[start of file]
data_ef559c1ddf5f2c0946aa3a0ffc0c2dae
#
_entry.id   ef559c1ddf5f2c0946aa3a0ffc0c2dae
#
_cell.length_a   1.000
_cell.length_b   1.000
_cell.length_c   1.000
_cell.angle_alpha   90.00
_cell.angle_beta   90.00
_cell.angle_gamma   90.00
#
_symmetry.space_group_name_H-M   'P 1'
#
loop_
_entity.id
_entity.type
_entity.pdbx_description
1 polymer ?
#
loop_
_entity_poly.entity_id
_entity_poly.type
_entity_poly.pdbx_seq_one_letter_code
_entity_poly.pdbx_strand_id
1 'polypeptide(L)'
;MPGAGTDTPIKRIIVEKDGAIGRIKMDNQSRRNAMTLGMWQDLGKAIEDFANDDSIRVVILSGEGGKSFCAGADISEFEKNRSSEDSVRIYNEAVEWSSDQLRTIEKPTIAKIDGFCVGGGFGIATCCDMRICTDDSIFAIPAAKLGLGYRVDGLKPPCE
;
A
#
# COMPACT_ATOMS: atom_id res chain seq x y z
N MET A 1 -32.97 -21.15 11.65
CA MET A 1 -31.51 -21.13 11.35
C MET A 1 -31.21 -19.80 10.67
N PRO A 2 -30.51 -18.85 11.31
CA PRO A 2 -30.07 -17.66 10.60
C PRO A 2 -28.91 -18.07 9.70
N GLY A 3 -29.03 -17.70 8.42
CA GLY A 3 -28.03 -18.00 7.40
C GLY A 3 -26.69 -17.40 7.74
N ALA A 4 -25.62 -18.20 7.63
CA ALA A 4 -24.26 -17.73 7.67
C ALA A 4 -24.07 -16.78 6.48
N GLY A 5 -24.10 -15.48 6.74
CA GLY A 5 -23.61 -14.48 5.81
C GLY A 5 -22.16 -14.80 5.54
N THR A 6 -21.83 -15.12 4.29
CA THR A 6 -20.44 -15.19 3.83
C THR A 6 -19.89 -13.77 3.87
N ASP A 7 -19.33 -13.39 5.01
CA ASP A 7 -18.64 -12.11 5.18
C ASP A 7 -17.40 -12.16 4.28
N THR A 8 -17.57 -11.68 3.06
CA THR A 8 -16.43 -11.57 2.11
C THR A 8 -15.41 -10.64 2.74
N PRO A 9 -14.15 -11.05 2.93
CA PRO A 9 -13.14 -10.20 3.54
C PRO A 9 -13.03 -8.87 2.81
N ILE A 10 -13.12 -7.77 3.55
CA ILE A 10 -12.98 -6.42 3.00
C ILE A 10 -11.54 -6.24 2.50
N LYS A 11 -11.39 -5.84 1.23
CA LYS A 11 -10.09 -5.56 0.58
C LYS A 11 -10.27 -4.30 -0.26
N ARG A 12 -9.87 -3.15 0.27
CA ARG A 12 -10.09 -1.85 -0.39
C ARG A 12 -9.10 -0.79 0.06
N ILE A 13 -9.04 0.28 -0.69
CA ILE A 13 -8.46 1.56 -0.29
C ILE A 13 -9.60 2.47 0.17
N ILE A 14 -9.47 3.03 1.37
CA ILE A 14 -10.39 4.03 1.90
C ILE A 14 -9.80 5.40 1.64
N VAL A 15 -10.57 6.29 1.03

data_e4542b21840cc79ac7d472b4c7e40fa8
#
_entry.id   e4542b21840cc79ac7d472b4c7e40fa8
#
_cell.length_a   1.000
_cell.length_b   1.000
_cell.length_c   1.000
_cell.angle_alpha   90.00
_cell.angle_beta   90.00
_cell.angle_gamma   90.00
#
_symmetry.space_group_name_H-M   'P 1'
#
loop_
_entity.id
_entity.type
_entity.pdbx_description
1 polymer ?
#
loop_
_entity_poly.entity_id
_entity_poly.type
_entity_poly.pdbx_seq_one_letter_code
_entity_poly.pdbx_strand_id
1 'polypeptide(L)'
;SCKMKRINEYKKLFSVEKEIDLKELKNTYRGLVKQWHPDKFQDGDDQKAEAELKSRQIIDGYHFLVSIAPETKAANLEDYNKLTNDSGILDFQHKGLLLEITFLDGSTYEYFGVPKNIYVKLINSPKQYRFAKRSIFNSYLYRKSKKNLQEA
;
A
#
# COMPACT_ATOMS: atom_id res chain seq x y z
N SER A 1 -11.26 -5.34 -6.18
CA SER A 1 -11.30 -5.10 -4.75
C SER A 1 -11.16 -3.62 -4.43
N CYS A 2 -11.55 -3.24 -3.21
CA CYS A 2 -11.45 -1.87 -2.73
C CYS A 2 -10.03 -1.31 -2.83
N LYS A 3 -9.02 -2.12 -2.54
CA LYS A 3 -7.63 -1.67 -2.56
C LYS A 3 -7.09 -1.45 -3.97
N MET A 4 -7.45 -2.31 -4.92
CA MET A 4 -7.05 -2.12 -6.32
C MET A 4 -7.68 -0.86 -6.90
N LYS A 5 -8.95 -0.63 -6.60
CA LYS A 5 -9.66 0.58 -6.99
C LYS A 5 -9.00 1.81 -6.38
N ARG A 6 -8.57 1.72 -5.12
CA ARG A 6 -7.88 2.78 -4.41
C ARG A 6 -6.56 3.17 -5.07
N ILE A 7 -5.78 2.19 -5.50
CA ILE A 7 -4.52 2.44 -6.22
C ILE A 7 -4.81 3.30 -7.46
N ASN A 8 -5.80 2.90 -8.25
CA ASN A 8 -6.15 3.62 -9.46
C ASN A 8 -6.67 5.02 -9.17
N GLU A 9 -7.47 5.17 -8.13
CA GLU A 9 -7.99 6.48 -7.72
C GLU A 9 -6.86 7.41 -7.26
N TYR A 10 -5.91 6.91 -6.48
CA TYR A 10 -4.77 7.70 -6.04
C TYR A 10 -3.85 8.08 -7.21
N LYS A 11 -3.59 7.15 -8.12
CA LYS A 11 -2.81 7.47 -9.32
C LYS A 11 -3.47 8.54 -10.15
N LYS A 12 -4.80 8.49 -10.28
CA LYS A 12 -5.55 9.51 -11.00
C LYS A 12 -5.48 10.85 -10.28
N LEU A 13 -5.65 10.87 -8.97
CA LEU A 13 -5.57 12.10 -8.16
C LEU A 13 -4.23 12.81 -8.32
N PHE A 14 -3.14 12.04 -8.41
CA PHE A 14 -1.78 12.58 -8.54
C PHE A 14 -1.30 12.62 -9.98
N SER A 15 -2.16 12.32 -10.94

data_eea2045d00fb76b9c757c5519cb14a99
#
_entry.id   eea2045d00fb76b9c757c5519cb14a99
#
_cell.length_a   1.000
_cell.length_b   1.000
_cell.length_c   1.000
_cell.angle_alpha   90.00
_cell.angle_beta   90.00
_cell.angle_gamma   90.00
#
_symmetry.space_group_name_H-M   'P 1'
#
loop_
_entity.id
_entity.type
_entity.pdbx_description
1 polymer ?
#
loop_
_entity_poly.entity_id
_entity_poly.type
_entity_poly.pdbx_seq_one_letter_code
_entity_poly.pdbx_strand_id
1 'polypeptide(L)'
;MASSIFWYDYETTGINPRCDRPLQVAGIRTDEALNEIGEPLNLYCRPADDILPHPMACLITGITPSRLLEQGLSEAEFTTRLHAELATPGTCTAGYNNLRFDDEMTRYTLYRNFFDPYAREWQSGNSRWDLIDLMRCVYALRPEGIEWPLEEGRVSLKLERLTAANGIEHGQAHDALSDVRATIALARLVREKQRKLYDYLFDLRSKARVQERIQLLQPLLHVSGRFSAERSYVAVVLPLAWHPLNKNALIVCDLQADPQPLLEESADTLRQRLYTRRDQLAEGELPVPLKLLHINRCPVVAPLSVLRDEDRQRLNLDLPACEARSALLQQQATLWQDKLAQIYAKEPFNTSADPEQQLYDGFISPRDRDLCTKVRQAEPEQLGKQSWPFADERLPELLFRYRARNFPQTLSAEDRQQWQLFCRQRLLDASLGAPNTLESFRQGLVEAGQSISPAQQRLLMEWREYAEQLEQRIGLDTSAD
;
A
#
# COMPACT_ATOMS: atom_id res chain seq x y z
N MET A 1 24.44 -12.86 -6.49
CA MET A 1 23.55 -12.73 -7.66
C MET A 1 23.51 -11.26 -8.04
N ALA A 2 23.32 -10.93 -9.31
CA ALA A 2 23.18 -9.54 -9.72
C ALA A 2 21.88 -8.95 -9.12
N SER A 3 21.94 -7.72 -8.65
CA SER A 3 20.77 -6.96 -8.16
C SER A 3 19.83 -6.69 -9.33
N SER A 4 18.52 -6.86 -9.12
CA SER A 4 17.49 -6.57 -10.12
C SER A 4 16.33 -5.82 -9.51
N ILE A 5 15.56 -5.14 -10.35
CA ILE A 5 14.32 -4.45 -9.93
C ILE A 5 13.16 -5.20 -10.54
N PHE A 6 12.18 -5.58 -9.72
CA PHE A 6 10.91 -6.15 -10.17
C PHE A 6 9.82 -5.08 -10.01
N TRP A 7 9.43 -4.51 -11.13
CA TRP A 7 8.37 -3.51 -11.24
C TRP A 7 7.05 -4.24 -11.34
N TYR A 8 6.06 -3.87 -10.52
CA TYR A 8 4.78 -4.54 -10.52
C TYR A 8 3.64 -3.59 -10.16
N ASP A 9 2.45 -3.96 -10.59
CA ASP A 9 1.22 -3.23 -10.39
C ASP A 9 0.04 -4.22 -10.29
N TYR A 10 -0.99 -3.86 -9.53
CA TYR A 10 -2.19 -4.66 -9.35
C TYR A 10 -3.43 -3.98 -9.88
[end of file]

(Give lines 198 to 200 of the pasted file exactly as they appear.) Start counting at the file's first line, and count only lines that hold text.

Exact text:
N TYR A 8 6.06 -3.87 -10.52
CA TYR A 8 4.78 -4.54 -10.52
C TYR A 8 3.64 -3.59 -10.16